Impressive that you read all 33 pages! I have not reviewed the thread in a long time, so I hope it was at least interesting. :-)
I do plan to make the HDL open source, I'm just not sure of the time-frame on that. I'm also going to release the PCB and such, but there is really nothing special about it. The board is just the minimum required to support the FPGA, a resistor DAC for video, a level shifter for the I/O to the host computer, serial flash, oscillator, power regulators, and headers.
Yes, everythiing got really interesting. I'm amazed how the TI99 scene manages to do great things. I tried to get one many years ago, but there were some problems and these weren't shipped to me (long story).
This device would manage to add true VGA output to many retro systems.
And if you someday get motivated to it, please consider add support for successors of the 9918A VDP. But it would be even better if you make a team behind this project to make it growing
- The Memotech MTX range of home computers is lesser known, but those features a Z80 microprocessor, a TMS9929 video chip (same as the MSX1 video chip except different color encoding output) and also the same audio processor as used in the Sega and ColecoVision.
Graphics: VDP (Video Display Processor) derived from Texas Instruments TMS9918
- 32 simultaneous colors available (two separate palettes with 16 colors out of 64)
- Screen resolutions 256×192 and 256×224. PAL also supports 256×240
- 3.546893 MHz for PAL/B/G (through 4-pin DIP crystal oscillator)
- 3.579545 MHz for NTSC (clock provided by MSX)
- 3.575611 MHz for PAL-M (by replacing the 4-pin DIP oscillator, not included)
- 8×8 pixel characters, max 463
- 8×8 or 8×16 pixel sprites, max 64
- Horizontal, vertical, and partial screen scrolling
"The Sega VDP is for a large part TMS9919 compatible."
Texas Instruments' TMS9918A was succeeded by Yamaha's Yamaha V9938, which added additional bitmap modes, more colorful sprites, a vertical scroll register and a customizable palette. The V9938 was used in a third-party upgrade to the TI-99/4A — the Geneve 9640 'computer-on-a-card'.
The V9938, in turn, was succeeded by the Yamaha V9958, which added some additional high-color modes and a horizontal scroll register. These chips were used in the "TIM" upgrade card for the TI-99/4A, as well as on the MSX 2 and MSX 2+/turboR systems, although rumor has it that the V9958 was also used in a generation of the Photo Play arcades. Yamaha also produced a Yamaha V9990, which is considered the follow-up of the V9958 by some, but it is not backwards compatible. A graphic chip extension utilizing the V9990 exists for the MSX in the form of the 'Graphics9000' cartridge by Sunrise.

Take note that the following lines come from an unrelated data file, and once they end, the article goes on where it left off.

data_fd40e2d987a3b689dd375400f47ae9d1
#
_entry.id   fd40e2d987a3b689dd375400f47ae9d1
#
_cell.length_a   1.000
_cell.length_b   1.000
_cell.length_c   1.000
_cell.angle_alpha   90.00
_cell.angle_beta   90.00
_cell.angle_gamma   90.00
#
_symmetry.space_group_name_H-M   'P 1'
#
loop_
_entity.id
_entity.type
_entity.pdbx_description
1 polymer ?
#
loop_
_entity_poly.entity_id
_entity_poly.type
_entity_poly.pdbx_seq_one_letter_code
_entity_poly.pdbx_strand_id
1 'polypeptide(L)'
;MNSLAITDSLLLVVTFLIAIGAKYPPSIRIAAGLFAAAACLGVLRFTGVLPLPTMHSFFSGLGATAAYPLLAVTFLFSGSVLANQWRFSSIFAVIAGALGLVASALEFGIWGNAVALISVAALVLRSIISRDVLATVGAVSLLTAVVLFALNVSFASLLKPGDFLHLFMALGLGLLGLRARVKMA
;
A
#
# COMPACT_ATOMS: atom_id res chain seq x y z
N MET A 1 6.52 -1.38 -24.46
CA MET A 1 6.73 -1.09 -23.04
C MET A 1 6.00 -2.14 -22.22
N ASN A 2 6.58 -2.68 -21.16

Correction: "amused reply". Apologies if this wasn't apparent.
The incident should serve as a timely reminder of the perils of hair-trigger cinematography when the resulting vignettes are primarily used to draw attention to the perceived shortcomings of other people's software, especially when the shortcomings later turn out to be in one's own software; shortcomings apparently overlooked while the UI is augmented with translucent windows and other such visual niceties. Nothing wrong with bugs: the very best authors write software with bugs in them, and I have no objection to a descriptive bug report when a cinematic featurette is not absolutely required. I have no wish to impede the narrative flow of the Aspeqt monologue; I merely point out that it shouldn't have taken FJC's could-hardly-hold-the-camera-steady-for-laughing reply to instigate the troubleshooting procedure you describe in the second paragraph of post 672. This procedure is best carried out prior to unfolding the director's chair, since otherwise, the diagnosis of issues in the "official" build of Aspeqt becomes circumstantially dependent on FJC's deadpan, pragmatic response. This means that were it not for FJC's response, the latest bug in Aspeqt might not have been discovered, and the alarming upshot of this is that I have been an unwitting instrument in the "testing programme" of Aspeqt - an application I no longer use in its latest incarnations, and have no desire to test.
In short, there are less convoluted, non-cinematic ways to discover bugs: namely, the awkward business of testing. Only then can we attain the prized goal of "Solid software".
I'm just a stalker here, but I would like to reply about your message.
Why do you use this kind of response? Why are you so much strong opinionated? If you have something against the author or the way of making software, then keep use the software you prefer or make your own (I cannot find one in atari8.co.uk).
Why do you write in that redundant and literary-like way? I appreciate your skills at the English language, something it's quite difficult to me as I'm not native English and my formal education was quite crappy, but I don't understand why the same message can't be written in a simpler form.
It seems you feel upset about someone saying your software was buggy, because you're too proud on it. Why people can't fail? And if the current AspeQt developer failed in the way of dealing the problem, he can now understand his wrong ways. People can learn from it's errors.
Personally, I would prefer a more universal program like AspeQt but for 8/16bit systems (both consoles and computers). I was an uCON64 user in the past and had a MDPRO from ToToTeK, I miss that kind of software integration. But I consider AspeQt quite useful, despite I'm more of a keyboard junkie (so I would prefer a ncurses frontend). But this doesn't make me to hate AspeQt or not wanting to use it.